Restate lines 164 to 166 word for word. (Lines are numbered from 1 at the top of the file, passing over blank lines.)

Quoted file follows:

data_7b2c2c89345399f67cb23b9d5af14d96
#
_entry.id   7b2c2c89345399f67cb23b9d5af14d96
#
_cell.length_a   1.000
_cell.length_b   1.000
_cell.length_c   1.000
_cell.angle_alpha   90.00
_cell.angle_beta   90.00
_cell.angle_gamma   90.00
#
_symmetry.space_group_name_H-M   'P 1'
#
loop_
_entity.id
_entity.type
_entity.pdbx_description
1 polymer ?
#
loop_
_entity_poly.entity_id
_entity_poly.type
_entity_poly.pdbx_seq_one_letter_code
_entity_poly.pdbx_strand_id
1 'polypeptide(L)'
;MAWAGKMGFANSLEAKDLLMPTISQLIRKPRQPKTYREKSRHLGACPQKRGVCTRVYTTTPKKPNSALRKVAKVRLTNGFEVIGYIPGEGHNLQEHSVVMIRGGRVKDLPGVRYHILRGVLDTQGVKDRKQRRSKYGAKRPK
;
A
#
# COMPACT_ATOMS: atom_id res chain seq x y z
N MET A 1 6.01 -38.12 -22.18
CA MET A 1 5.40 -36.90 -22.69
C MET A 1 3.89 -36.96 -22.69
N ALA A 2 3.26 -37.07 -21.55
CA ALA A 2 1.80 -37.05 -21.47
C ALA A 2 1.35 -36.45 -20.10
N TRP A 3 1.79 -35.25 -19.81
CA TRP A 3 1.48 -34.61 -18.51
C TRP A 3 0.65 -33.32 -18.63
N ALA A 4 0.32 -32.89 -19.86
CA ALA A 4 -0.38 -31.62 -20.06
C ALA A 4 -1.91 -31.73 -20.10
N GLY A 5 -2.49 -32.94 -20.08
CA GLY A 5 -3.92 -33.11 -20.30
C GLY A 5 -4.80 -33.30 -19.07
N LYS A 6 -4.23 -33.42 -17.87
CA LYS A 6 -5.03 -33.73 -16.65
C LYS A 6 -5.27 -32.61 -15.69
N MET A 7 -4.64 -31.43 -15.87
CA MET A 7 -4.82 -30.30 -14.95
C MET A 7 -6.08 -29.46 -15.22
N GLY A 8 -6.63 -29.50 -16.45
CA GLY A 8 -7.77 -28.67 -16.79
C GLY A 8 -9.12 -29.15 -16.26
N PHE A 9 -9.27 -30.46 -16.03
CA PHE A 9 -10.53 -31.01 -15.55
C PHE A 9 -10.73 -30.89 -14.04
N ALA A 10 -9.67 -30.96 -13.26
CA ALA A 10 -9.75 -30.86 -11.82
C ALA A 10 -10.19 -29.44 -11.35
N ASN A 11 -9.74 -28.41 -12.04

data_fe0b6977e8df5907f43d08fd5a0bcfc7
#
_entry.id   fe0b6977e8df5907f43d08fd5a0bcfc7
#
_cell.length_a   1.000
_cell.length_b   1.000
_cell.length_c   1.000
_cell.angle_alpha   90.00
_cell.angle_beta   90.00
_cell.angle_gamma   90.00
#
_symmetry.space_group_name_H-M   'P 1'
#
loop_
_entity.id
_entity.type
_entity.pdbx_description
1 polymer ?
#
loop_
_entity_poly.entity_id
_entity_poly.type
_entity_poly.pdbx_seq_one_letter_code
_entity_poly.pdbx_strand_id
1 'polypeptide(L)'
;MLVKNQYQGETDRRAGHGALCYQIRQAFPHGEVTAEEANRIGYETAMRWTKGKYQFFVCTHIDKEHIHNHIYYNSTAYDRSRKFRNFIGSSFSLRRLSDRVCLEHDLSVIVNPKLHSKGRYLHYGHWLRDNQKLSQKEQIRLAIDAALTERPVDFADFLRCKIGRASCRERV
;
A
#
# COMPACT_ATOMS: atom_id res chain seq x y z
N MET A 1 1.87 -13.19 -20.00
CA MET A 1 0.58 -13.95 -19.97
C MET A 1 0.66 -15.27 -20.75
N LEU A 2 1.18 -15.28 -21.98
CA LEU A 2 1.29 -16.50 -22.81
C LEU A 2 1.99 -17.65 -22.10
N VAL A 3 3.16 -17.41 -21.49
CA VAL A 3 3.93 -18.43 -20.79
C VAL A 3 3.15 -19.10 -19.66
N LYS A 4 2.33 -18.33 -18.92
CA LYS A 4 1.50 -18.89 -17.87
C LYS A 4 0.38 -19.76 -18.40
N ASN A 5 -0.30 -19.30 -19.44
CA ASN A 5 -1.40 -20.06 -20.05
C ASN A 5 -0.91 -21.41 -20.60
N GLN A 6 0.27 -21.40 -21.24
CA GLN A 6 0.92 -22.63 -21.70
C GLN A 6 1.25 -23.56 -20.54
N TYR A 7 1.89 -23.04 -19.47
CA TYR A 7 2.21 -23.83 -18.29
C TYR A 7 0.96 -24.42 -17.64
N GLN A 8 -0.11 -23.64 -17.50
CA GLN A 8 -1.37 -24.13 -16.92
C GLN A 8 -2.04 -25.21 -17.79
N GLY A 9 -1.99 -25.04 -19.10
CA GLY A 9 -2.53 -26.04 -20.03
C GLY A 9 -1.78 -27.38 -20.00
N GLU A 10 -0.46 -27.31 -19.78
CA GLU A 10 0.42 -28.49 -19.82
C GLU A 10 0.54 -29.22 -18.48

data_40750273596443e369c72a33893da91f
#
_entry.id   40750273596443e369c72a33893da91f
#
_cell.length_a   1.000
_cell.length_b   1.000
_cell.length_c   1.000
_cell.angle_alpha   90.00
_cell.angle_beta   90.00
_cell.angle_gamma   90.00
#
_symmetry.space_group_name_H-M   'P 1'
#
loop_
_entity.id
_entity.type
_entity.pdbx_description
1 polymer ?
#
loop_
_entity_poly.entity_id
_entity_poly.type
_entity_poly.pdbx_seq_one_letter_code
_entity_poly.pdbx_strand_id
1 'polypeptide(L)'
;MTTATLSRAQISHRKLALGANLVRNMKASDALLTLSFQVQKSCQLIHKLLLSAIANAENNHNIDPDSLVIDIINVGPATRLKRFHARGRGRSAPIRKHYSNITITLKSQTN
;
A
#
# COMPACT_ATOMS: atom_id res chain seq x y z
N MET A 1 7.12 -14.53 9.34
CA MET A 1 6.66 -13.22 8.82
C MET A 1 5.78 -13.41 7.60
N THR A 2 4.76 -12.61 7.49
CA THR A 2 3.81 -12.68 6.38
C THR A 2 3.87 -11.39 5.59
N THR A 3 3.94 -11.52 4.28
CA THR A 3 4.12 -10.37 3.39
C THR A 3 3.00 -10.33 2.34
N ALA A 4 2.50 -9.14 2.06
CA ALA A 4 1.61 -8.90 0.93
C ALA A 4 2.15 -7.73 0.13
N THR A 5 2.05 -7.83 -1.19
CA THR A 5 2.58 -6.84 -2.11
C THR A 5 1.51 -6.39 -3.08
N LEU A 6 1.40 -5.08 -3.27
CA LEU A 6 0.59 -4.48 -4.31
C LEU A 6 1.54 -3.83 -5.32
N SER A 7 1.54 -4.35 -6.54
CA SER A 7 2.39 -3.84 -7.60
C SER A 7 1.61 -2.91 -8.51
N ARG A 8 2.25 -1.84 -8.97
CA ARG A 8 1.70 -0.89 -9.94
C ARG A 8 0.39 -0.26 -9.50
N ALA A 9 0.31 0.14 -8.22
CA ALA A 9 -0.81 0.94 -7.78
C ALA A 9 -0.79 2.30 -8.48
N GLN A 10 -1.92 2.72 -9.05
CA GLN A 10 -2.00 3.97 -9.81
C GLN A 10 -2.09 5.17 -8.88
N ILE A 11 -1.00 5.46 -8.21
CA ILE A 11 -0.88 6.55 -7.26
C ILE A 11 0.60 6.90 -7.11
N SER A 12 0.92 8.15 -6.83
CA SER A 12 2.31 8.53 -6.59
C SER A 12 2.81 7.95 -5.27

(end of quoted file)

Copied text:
N THR A 5 2.05 -7.83 -1.19
CA THR A 5 2.58 -6.84 -2.11
C THR A 5 1.51 -6.39 -3.08